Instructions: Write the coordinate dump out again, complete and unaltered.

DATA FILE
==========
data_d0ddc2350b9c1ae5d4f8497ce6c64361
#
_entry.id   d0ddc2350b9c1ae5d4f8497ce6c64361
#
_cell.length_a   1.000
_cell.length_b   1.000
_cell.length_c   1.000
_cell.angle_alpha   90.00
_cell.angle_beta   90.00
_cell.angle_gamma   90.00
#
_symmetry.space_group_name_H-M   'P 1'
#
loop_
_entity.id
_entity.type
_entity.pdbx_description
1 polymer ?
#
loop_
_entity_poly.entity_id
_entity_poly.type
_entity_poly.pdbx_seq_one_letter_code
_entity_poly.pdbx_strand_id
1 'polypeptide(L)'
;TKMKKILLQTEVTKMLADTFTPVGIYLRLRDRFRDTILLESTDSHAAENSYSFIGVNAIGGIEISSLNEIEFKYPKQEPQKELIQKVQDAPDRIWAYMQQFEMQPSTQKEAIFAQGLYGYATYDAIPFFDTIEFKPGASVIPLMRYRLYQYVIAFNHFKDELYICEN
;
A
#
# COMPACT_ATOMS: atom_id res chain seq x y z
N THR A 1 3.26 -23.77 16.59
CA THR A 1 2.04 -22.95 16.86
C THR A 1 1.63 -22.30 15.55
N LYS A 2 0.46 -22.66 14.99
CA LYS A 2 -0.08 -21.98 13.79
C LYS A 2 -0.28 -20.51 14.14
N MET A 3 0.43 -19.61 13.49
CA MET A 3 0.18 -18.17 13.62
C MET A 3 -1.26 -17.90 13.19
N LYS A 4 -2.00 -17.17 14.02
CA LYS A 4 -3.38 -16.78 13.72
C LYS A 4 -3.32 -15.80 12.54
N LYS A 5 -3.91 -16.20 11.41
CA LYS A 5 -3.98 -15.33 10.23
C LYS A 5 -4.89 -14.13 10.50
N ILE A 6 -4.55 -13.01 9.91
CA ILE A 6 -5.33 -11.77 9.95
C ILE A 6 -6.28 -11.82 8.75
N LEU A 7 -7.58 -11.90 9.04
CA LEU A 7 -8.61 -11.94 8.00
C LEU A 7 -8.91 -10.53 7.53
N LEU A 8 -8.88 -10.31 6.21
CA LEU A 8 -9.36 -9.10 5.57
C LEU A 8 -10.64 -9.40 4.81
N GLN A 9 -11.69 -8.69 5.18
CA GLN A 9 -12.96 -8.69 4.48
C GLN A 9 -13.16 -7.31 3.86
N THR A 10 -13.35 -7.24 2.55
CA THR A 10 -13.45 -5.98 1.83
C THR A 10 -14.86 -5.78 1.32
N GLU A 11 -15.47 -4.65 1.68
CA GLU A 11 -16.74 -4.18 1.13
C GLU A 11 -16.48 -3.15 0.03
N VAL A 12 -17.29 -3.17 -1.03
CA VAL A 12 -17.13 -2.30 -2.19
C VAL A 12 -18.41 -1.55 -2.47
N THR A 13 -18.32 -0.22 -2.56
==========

data_d0ddc2350b9c1ae5d4f8497ce6c64361
#
_entry.id   d0ddc2350b9c1ae5d4f8497ce6c64361
#
_cell.length_a   1.000
_cell.length_b   1.000
_cell.length_c   1.000
_cell.angle_alpha   90.00
_cell.angle_beta   90.00
_cell.angle_gamma   90.00
#
_symmetry.space_group_name_H-M   'P 1'
#
loop_
_entity.id
_entity.type
_entity.pdbx_description
1 polymer ?
#
loop_
_entity_poly.entity_id
_entity_poly.type
_entity_poly.pdbx_seq_one_letter_code
_entity_poly.pdbx_strand_id
1 'polypeptide(L)'
;TKMKKILLQTEVTKMLADTFTPVGIYLRLRDRFRDTILLESTDSHAAENSYSFIGVNAIGGIEISSLNEIEFKYPKQEPQKELIQKVQDAPDRIWAYMQQFEMQPSTQKEAIFAQGLYGYATYDAIPFFDTIEFKPGASVIPLMRYRLYQYVIAFNHFKDELYICEN
;
A
#
# COMPACT_ATOMS: atom_id res chain seq x y z
N THR A 1 3.26 -23.77 16.59
CA THR A 1 2.04 -22.95 16.86
C THR A 1 1.63 -22.30 15.55
N LYS A 2 0.46 -22.66 14.99
CA LYS A 2 -0.08 -21.98 13.79
C LYS A 2 -0.28 -20.51 14.14
N MET A 3 0.43 -19.61 13.49
CA MET A 3 0.18 -18.17 13.62
C MET A 3 -1.26 -17.90 13.19
N LYS A 4 -2.00 -17.17 14.02
CA LYS A 4 -3.38 -16.78 13.72
C LYS A 4 -3.32 -15.80 12.54
N LYS A 5 -3.91 -16.20 11.41
CA LYS A 5 -3.98 -15.33 10.23
C LYS A 5 -4.89 -14.13 10.50
N ILE A 6 -4.55 -13.01 9.91
CA ILE A 6 -5.33 -11.77 9.95
C ILE A 6 -6.28 -11.82 8.75
N LEU A 7 -7.58 -11.90 9.04
CA LEU A 7 -8.61 -11.94 8.00
C LEU A 7 -8.91 -10.53 7.53
N LEU A 8 -8.88 -10.31 6.21
CA LEU A 8 -9.36 -9.10 5.57
C LEU A 8 -10.64 -9.40 4.81
N GLN A 9 -11.69 -8.69 5.18
CA GLN A 9 -12.96 -8.69 4.48
C GLN A 9 -13.16 -7.31 3.86
N THR A 10 -13.35 -7.24 2.55
CA THR A 10 -13.45 -5.98 1.83
C THR A 10 -14.86 -5.78 1.32
N GLU A 11 -15.47 -4.65 1.68
CA GLU A 11 -16.74 -4.18 1.13
C GLU A 11 -16.48 -3.15 0.03
N VAL A 12 -17.29 -3.17 -1.03
CA VAL A 12 -17.13 -2.30 -2.19
C VAL A 12 -18.41 -1.55 -2.47
N THR A 13 -18.32 -0.22 -2.56